A decision by Uganda's president to pardon an Indian man who in 2000 was sentenced to die for the torture murder of his wife has generated fierce criticism from activists who say it sends the wrong message in a country where women's rights have long been abused.
Sharma Kooky, who was set free this week on humanitarian grounds, spent 12 years in jail for torturing his wife to death in a case whose gruesome details once shocked and then galvanized the women's rights movement here in the 1990s.
"It's bad, it's unfortunate and it's insensitive," said Miria Matembe, a former parliamentarian who was among the politicians and activists who publicized the murder that became a rallying point for the movement. "Twelve years is short a time for people to forget the pain and the hurt. It's like pouring water on our efforts."
In a court battle that was fought all the way to Uganda's Supreme Court, Kooky was repeatedly found guilty of murdering his wife by electrocution and sent to death row. The conviction was seen as a victory for the women activists who had compelled the authorities to perform the autopsy that proved instrumental in convicting Kooky.
President Yoweri Museveni has rarely pardoned convicts. Only a handful of prisoners have been freed on his orders, mostly political prisoners who used to be his opponents. Kooky was a businessman in Kampala.
Uganda's attorney general, Peter Nyombi, said the recommendation to free Kooky had been made by his predecessor and that he could do nothing to have the pardon rescinded. "The matter has been completed," he said.
Women's rights activists said this week they were offended by the picture of Kooky smiling as prison officials released him from his cell near the Ugandan capital. They suspected corruption in the process leading to his pardon.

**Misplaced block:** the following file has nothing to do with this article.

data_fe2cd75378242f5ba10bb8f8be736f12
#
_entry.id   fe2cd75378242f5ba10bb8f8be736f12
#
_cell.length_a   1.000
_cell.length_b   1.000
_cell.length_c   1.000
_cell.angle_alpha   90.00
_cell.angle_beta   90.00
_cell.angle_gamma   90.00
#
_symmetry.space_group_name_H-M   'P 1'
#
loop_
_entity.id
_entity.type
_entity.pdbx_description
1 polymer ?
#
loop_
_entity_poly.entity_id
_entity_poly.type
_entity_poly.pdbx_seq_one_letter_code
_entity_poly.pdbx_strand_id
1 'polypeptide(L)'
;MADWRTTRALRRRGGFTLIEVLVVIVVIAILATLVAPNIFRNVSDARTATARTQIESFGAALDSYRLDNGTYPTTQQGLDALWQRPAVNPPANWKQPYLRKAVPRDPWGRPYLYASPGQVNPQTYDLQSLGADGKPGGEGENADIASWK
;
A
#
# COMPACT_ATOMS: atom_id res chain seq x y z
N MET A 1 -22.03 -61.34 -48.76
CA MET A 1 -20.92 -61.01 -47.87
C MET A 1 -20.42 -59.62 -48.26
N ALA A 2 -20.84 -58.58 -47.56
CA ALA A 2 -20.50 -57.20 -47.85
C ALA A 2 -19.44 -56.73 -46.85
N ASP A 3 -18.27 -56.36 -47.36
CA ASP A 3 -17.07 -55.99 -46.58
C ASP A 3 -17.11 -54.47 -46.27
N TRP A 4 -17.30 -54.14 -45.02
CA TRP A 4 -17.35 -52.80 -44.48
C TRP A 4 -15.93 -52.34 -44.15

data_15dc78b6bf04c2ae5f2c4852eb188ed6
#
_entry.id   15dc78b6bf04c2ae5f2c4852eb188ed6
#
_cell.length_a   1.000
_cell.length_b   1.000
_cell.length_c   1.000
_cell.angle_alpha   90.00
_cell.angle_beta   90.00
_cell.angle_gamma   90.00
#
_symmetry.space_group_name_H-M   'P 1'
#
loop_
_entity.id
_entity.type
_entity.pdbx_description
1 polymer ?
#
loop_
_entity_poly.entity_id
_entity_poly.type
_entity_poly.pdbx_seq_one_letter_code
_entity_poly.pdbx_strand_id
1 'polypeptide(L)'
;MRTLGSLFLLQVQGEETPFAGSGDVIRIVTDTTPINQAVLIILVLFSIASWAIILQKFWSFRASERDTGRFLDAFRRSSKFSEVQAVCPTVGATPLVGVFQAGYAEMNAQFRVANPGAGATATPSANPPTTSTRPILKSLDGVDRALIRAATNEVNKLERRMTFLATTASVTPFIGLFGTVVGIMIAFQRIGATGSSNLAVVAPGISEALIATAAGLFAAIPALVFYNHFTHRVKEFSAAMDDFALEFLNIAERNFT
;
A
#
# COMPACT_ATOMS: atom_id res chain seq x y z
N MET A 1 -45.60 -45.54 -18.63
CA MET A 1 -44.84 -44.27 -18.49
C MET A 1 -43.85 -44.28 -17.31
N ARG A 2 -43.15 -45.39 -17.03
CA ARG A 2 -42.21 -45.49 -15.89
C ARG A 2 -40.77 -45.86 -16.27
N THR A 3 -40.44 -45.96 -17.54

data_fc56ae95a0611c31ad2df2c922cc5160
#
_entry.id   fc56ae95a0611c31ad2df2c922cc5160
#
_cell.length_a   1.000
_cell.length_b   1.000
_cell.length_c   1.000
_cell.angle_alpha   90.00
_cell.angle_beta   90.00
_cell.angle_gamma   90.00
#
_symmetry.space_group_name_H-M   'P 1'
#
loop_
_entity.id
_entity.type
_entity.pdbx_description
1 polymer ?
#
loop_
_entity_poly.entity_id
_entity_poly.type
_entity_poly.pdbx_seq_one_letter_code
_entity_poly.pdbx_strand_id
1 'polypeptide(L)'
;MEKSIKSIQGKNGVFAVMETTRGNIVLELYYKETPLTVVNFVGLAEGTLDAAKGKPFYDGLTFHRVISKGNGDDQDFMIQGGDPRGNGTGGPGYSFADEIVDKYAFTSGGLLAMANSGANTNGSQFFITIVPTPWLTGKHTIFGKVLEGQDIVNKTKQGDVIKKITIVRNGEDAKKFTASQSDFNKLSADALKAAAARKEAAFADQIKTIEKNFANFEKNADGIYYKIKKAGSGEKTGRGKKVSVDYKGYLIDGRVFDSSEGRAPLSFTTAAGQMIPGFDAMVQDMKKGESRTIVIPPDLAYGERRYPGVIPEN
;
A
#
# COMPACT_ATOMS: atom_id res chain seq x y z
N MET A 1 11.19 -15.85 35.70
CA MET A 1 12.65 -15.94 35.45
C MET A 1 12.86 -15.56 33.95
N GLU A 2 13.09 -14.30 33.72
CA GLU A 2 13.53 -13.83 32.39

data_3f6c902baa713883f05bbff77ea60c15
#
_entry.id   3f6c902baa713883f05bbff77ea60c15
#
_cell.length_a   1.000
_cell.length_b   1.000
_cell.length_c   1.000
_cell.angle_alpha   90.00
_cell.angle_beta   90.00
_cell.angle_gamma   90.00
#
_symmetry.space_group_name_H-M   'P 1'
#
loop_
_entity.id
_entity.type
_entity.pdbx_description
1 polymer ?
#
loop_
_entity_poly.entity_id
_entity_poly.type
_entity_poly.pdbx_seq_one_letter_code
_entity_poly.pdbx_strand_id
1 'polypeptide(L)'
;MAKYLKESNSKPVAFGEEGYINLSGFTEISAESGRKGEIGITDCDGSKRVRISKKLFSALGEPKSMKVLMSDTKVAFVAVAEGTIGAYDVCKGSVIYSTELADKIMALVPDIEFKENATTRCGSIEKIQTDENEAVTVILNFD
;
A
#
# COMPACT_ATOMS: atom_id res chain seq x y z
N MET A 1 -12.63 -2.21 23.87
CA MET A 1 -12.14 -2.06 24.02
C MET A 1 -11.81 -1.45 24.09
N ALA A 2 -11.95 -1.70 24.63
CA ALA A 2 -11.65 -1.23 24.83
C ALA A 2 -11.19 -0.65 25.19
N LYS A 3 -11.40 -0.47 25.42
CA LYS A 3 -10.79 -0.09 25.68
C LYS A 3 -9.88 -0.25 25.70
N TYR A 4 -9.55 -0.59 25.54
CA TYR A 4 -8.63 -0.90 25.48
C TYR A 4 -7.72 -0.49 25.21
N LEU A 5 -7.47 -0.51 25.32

A report released this month by the International Federation for Human Rights and two Ugandan activist groups said violence against women "remains widespread" in Uganda.
"Continuing violation of women's rights in Uganda is also linked to women's lack of economic empowerment," Sophie Bessis, deputy secretary general at the International Federation for Human Rights, said in a statement this month. "Women hardly own any land and the law prevents them from inheriting property. If the government is serious about tackling discrimination and violence, these issues must be addressed as a matter of priority."
Uganda has a law against domestic violence, but activists say it is weak and has been poorly implemented. They say the women it seeks to protect are often poor and illiterate and therefore unable even to launch complaints.
A group of women lawyers and activists told an emotional news conference in Kampala on Thursday that setting "a cruel murderer" free was an insult to their work. Some threatened to wear black and stage protests on the streets of Kampala.
"Today is one of our days of lamentation," said Maria Nassali, head of the Uganda Association of Women Lawyers.
Marren Akatsa-Bukach, the director of a regional women's advocacy group called EASSI, said it was "a setback for the women's movement that the prerogative of mercy has been abused in this manner."